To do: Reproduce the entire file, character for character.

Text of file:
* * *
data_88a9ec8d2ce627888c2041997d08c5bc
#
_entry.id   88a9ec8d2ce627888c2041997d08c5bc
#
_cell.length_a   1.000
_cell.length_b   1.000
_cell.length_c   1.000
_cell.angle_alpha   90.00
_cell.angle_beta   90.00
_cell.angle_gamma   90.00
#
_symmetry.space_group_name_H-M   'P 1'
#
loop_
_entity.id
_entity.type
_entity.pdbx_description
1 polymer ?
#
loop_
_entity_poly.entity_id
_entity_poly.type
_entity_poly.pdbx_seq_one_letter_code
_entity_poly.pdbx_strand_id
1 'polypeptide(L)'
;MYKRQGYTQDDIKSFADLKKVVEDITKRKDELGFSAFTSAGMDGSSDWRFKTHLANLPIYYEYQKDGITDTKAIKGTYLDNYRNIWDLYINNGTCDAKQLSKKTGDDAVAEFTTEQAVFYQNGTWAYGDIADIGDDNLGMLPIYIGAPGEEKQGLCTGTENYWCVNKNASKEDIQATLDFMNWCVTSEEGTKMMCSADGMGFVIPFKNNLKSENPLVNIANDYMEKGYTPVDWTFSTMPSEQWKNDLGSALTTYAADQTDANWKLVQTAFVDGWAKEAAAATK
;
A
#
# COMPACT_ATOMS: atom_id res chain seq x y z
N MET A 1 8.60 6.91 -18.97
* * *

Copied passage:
data_88a9ec8d2ce627888c2041997d08c5bc
#
_entry.id   88a9ec8d2ce627888c2041997d08c5bc
#
_cell.length_a   1.000
_cell.length_b   1.000
_cell.length_c   1.000
_cell.angle_alpha   90.00
_cell.angle_beta   90.00
_cell.angle_gamma   90.00
#
_symmetry.space_group_name_H-M   'P 1'
#
loop_
_entity.id
_entity.type
_entity.pdbx_description
1 polymer ?
#
loop_
_entity_poly.entity_id
_entity_poly.type
_entity_poly.pdbx_seq_one_letter_code
_entity_poly.pdbx_strand_id
1 'polypeptide(L)'
;MYKRQGYTQDDIKSFADLKKVVEDITKRKDELGFSAFTSAGMDGSSDWRFKTHLANLPIYYEYQKDGITDTKAIKGTYLDNYRNIWDLYINNGTCDAKQLSKKTGDDAVAEFTTEQAVFYQNGTWAYGDIADIGDDNLGMLPIYIGAPGEEKQGLCTGTENYWCVNKNASKEDIQATLDFMNWCVTSEEGTKMMCSADGMGFVIPFKNNLKSENPLVNIANDYMEKGYTPVDWTFSTMPSEQWKNDLGSALTTYAADQTDANWKLVQTAFVDGWAKEAAAATK
;
A
#
# COMPACT_ATOMS: atom_id res chain seq x y z
N MET A 1 8.60 6.91 -18.97